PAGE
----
With all the focus on digital have some more traditional channels become ‘novel’? Steve Abbott; Director; The British Consumer Index looks at the stats behind a recurring trend towards brands using traditional media to stand out from the digital crowd.
Marketing communication has changed dramatically over the last few years with more channel options than ever before. As consumers get used to these new, mainly digital, channels their receptiveness to them changes with the initial novelty giving way to familiarity then, sometimes, irritation.
At the same time, with so much emphasis from marketers being put on the ‘new’ channels are consumers looking at the ‘old’ channels through fresh eyes?
Is Old the New New?
Taking a couple of examples:
TV has been around a while, marketers have developed with it and learnt to adapt to evolving consumer consumption of the medium. It has gone through periods of novelty and periods of irritation. Looking at where it is now it looks like it is going through an upturn.
As the chart shows the ‘receptivity’ of TV as a marketing communication channel went through a decline from 2009 to 2013. But, in early 2013 things started to change. TV staged a recovery.
While this seems to be showing signs of a slight correction in the last few months it does seem to be a ‘theme’ that ‘older’ channels have made a recovery.
For example, Radio shows the same pattern as TV except that it has not seen the same degree of ‘correction’ over the last few months.
As the charts below show, the same is true of Newspaper and Magazine ads and Posters.
By way of contrast, if we look at Mobile, a less mature channel and one which marketers are still learning how to best use, we see a different picture.
Until relatively recently mobile had been text messages which had very little appeal to consumers. With the development of smartphones they presented a whole new channel. But, as can be seen from the chart on the left, the initial improvement in consumer reaction started to plateau and even decline as the novelty wore off. In the last few months things seem to have started to improve, possibly as marketers start to become more skilled in the use of the channel.
There seems to be a parallel with the initial novelty value of personalised direct mail many years ago, turning to ‘Junk Mail’ due to misuse.
The challenge for marketers is to know where they are on the curve and to plan their channel mix accordingly.
Looking at the trends as they apply to a particular target market can take advantage of these consumer shifts. One recent example was a Marketing Director who dismissed a channel as being ‘way too old fashioned’. The data persuaded her to test it which resulted in a significant uplift in response. That ‘old’ channel is now firmly established in the channel mix alongside mobile, social etc.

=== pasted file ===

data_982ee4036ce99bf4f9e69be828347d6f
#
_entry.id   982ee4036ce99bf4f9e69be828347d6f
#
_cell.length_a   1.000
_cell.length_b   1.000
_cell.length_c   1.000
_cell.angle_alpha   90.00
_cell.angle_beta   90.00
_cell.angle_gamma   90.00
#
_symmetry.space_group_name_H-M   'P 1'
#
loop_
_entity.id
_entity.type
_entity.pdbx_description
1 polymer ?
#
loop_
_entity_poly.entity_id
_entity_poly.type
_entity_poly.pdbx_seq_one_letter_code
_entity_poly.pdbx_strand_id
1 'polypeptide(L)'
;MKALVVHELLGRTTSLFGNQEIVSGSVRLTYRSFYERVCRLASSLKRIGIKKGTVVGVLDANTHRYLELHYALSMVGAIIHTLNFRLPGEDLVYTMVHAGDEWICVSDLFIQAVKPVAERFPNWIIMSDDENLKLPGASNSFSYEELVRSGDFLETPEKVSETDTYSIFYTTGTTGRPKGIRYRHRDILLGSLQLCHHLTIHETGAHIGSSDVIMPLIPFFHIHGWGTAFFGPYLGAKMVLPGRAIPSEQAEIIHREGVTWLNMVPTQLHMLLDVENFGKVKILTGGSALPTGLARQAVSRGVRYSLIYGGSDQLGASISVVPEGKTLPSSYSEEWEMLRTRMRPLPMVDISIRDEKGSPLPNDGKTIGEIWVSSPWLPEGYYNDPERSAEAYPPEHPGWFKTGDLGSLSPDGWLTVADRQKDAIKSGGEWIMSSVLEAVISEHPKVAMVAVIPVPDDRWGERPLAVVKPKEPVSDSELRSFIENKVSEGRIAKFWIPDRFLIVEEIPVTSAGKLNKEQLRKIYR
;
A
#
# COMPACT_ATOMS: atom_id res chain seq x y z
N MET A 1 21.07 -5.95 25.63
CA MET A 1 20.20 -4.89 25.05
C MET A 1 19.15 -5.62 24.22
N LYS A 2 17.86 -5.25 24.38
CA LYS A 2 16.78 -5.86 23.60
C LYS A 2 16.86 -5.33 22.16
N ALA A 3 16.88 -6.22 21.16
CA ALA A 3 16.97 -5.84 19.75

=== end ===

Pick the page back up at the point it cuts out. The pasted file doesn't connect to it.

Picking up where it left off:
So, maybe old is the new new.
The British Consumer Index (BCI) is the only study which monitors these trends. It now had 6 years of monthly trend data providing marketers with vital data on how different types of consumers are reacting to each communication channel. The full data is now available in a fully analysable Excel Pivot Table format, see below for details.
By Steve Abbott
The British Consumer Index
Some Background Information
The measurement used in these charts is what BCI terms a ‘Channel Score’.
Channel Score combines three of the BCI measures; past response to the channel, acceptability of the channel and potential future response to the channel. The seven permutations of these measures are then weighted to produce a combined score.
Each of the individual measures can also be analysed separately together with recall.
Analysis can be done not only on comprehensive demographics but also by 11 different geodemographic segmentations from; Acorn, Cameo, Censation, Mosaic, Personicx and OAC. Organisations own segmentation models can also be coded into the data to allow analysis specific to their targeting.
Other BCI Modules
In addition to Marketing Communication Channels BCI also collects data on Sectors (Receipt, Acceptability and Intention to Purchase) and Influences to purchase together with Financial Optimism. All of these measures can be cross analysed.
Notes: Figures are collected by The British Population Survey by face to face in home interviews with a population representative sample of 1,000 adults aged 15+ per month. (Total sample size = 73,953).